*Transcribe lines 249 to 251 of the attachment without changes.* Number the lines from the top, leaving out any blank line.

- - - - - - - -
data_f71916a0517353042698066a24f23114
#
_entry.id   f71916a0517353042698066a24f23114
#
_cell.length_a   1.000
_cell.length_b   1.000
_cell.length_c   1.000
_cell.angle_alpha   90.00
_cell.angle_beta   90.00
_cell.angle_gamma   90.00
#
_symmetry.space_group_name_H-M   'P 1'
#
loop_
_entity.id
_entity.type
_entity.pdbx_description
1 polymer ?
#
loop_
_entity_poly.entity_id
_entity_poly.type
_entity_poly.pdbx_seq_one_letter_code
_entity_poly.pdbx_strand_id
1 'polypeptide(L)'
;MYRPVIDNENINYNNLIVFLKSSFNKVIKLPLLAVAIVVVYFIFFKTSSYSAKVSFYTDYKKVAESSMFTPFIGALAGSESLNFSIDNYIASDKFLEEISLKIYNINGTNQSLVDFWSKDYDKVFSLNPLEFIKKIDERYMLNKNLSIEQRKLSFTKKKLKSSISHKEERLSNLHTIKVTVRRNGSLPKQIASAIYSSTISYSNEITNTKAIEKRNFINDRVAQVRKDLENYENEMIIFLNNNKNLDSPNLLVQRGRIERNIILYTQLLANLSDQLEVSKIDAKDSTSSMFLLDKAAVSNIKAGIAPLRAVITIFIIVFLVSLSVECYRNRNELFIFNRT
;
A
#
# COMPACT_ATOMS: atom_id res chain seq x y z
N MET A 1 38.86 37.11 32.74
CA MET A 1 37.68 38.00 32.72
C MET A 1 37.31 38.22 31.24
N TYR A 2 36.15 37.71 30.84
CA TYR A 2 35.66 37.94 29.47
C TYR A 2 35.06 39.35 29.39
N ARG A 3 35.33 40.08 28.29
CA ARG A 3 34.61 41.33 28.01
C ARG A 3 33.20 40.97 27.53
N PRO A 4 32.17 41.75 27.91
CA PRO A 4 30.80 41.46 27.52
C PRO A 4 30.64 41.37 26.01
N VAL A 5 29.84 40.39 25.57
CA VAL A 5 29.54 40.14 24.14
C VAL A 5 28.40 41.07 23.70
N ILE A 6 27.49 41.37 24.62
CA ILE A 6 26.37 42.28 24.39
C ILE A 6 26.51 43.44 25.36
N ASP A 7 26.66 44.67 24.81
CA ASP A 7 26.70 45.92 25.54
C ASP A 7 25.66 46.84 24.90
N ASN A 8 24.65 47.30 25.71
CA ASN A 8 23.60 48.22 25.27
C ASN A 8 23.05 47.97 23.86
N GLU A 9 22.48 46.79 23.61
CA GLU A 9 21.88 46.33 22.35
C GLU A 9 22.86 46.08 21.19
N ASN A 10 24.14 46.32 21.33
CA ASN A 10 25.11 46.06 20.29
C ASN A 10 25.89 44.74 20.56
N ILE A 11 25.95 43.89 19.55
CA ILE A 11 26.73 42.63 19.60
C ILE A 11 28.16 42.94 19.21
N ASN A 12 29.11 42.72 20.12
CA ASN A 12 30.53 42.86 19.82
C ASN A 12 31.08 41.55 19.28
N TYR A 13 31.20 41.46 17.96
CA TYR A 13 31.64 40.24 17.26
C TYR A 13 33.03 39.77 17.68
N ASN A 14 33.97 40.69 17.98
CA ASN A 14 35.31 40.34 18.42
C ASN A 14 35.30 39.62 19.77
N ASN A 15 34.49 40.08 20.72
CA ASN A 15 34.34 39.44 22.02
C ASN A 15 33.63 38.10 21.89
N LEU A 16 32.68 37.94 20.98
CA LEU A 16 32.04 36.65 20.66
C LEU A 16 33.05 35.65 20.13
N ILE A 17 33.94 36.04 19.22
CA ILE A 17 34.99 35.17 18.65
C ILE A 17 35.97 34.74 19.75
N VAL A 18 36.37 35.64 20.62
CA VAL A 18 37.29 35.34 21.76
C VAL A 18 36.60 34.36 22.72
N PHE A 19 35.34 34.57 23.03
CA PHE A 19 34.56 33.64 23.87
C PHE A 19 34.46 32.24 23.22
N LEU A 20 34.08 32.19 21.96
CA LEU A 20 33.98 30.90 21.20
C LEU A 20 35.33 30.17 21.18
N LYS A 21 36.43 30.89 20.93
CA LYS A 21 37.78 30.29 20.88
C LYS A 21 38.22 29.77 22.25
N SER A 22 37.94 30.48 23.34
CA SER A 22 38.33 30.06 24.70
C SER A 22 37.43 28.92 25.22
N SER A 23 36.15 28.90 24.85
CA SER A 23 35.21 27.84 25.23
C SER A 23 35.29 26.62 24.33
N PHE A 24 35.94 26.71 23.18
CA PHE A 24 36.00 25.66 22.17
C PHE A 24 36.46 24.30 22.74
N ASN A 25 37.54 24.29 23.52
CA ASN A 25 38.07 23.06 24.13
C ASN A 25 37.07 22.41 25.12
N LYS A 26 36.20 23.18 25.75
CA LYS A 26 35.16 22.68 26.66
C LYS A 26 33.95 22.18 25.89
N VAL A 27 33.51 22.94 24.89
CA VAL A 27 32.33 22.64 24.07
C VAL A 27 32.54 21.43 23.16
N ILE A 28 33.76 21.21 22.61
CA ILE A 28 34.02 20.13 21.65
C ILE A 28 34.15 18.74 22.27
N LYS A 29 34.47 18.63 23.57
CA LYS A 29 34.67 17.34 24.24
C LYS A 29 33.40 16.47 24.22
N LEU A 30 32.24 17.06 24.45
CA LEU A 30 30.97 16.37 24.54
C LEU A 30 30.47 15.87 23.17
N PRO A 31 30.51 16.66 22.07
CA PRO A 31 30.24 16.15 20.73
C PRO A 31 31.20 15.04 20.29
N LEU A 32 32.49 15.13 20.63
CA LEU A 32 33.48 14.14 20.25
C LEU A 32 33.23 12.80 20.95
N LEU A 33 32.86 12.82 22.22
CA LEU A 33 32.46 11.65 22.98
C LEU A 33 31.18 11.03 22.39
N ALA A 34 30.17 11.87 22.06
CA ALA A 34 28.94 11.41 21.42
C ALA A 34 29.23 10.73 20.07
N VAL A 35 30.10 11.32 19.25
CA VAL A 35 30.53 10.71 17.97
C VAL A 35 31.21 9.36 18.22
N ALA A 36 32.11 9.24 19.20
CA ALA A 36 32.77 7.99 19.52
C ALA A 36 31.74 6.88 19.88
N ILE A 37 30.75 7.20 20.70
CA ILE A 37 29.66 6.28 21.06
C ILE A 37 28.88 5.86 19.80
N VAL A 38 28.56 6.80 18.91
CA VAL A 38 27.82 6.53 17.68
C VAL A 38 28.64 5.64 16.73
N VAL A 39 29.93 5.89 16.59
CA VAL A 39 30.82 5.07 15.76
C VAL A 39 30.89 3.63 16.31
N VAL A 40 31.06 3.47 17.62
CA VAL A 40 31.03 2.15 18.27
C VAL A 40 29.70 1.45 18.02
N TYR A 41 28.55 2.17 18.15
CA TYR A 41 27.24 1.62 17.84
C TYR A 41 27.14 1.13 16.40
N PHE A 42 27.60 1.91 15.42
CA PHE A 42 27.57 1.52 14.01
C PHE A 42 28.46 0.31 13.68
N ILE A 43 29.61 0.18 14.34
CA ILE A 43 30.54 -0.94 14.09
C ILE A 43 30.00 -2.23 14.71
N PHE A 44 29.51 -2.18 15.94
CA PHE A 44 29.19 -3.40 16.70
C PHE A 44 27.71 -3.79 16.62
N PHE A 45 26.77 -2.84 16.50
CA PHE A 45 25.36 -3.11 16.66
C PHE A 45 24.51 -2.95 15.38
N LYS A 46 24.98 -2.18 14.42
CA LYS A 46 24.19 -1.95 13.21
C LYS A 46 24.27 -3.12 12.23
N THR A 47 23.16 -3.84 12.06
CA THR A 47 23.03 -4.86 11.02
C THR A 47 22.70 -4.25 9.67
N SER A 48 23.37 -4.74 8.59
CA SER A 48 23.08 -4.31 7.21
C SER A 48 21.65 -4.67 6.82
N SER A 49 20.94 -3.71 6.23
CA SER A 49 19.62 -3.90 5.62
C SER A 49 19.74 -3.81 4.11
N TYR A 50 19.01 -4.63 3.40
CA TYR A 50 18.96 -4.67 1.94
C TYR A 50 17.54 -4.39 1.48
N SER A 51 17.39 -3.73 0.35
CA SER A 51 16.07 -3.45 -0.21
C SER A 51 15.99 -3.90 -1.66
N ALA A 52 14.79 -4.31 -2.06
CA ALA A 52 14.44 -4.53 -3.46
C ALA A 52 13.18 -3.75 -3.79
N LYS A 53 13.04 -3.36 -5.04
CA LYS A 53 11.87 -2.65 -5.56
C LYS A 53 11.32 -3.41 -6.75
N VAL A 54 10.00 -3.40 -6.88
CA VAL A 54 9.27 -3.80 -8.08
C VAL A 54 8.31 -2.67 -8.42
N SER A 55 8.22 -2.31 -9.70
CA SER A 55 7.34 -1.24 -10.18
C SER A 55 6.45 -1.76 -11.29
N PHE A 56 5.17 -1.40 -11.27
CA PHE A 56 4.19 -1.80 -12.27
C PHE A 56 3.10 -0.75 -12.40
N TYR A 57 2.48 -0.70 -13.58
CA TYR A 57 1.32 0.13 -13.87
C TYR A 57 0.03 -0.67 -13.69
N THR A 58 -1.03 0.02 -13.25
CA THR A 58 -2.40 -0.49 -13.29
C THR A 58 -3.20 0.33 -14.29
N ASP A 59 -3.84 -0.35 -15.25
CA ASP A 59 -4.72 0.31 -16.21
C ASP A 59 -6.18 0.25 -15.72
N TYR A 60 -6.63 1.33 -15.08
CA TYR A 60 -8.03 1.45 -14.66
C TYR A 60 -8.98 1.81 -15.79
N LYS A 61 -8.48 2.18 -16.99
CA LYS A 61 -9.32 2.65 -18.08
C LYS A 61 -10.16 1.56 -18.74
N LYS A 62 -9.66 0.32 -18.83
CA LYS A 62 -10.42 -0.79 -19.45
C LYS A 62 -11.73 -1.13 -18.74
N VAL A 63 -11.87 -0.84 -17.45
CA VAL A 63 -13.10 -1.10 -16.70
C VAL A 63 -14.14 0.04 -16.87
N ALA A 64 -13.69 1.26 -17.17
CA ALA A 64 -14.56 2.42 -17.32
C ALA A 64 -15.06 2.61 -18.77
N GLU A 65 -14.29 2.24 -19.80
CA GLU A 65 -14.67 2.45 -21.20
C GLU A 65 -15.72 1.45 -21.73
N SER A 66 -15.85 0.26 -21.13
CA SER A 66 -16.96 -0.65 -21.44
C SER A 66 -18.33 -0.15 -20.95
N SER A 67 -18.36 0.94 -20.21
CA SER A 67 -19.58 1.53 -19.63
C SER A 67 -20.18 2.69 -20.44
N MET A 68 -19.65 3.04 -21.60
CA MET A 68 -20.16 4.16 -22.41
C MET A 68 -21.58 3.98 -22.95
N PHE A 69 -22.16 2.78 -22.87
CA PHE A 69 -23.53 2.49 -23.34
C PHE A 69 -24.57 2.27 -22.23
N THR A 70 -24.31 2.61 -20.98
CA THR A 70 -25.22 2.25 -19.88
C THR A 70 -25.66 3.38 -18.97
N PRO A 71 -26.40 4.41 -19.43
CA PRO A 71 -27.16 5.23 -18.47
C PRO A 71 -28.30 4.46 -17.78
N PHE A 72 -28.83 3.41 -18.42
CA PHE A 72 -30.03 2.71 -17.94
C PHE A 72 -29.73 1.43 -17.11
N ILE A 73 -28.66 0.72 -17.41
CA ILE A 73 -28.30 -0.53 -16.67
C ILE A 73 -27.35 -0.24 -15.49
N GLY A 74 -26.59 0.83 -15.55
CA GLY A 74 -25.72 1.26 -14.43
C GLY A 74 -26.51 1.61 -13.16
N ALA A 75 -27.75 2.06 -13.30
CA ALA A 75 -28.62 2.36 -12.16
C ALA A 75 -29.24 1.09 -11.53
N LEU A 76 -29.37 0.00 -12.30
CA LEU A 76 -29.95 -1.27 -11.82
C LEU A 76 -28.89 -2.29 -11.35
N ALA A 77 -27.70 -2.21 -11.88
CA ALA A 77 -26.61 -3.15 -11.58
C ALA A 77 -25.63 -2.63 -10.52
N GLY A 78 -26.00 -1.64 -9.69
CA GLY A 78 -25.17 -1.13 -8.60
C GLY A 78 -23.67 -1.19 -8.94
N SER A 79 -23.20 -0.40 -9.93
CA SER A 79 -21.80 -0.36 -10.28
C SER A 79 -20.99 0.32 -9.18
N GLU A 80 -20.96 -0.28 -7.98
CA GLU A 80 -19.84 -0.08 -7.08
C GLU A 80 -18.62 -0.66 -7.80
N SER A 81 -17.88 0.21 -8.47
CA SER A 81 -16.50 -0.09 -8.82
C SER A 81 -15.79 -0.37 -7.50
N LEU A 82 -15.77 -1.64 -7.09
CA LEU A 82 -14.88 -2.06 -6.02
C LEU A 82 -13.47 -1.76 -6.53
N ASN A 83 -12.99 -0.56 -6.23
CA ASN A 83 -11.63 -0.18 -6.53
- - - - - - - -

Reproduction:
C ILE A 73 -27.35 -0.24 -15.49
N GLY A 74 -26.59 0.83 -15.55
CA GLY A 74 -25.72 1.26 -14.43